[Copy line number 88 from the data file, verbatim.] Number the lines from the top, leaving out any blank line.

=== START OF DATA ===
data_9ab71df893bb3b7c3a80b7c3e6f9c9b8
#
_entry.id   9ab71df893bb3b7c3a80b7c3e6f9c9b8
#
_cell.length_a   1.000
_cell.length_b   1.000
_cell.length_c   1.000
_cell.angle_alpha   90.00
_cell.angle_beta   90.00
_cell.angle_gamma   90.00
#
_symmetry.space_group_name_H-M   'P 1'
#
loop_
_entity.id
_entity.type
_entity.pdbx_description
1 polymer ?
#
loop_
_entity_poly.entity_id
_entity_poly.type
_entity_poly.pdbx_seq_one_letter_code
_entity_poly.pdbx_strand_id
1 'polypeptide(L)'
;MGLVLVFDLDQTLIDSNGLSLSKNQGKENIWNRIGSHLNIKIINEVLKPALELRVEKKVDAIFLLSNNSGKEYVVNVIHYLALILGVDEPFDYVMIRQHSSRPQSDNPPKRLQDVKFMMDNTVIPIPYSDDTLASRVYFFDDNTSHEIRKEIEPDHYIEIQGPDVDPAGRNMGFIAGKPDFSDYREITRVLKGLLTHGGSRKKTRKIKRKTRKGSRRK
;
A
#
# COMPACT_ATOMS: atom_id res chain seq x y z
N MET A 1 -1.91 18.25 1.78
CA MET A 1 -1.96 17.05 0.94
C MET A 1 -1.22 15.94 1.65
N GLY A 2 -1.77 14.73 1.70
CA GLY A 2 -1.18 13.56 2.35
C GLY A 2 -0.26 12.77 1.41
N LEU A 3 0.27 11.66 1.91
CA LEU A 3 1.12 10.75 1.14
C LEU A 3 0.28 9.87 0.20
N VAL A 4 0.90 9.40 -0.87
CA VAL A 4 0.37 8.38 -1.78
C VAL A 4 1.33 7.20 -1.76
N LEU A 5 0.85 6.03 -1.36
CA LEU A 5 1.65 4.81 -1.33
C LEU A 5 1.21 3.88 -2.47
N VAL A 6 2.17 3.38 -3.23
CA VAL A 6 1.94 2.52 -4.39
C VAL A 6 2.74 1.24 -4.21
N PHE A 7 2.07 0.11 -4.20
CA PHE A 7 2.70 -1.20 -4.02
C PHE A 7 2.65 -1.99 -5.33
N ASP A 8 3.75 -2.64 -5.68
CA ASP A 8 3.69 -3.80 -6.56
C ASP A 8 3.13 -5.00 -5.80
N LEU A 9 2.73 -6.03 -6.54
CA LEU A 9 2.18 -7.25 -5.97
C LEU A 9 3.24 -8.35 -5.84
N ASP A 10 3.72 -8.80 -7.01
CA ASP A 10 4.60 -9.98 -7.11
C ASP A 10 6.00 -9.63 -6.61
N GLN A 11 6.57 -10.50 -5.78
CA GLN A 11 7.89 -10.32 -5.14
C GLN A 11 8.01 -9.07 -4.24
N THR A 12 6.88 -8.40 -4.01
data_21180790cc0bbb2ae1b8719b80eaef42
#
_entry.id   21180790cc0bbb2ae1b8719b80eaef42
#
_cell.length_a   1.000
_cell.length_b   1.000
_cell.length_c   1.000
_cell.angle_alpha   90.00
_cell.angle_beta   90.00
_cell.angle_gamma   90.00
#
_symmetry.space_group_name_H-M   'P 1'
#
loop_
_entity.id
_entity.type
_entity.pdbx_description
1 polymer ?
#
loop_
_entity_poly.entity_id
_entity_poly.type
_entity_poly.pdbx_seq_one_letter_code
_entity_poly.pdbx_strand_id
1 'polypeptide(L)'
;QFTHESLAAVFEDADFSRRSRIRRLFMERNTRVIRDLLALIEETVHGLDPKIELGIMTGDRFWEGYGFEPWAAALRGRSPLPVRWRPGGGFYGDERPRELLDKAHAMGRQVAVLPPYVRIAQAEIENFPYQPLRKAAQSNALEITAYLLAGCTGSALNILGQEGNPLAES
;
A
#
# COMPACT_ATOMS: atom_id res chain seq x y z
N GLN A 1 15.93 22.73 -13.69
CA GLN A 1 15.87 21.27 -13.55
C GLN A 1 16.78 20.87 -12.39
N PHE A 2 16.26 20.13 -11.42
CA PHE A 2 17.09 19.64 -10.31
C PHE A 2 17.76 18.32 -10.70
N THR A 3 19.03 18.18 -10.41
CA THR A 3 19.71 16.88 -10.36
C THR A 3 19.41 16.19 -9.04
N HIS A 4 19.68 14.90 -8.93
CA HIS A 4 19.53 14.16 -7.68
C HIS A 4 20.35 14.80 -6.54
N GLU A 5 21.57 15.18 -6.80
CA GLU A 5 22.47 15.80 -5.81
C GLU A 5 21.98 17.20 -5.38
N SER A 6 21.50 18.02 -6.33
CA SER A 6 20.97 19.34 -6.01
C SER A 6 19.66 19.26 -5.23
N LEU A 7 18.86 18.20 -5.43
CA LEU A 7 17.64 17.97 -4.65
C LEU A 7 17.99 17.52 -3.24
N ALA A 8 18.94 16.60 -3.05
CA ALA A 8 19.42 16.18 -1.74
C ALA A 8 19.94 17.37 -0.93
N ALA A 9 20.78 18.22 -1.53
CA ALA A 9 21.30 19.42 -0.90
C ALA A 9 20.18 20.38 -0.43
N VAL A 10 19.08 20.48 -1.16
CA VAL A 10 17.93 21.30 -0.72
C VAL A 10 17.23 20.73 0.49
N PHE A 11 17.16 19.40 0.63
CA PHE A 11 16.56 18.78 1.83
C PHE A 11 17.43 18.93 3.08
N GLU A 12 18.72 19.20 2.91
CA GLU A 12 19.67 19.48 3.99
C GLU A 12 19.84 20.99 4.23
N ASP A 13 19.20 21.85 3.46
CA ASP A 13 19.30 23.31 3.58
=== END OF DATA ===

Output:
_entity_poly.pdbx_strand_id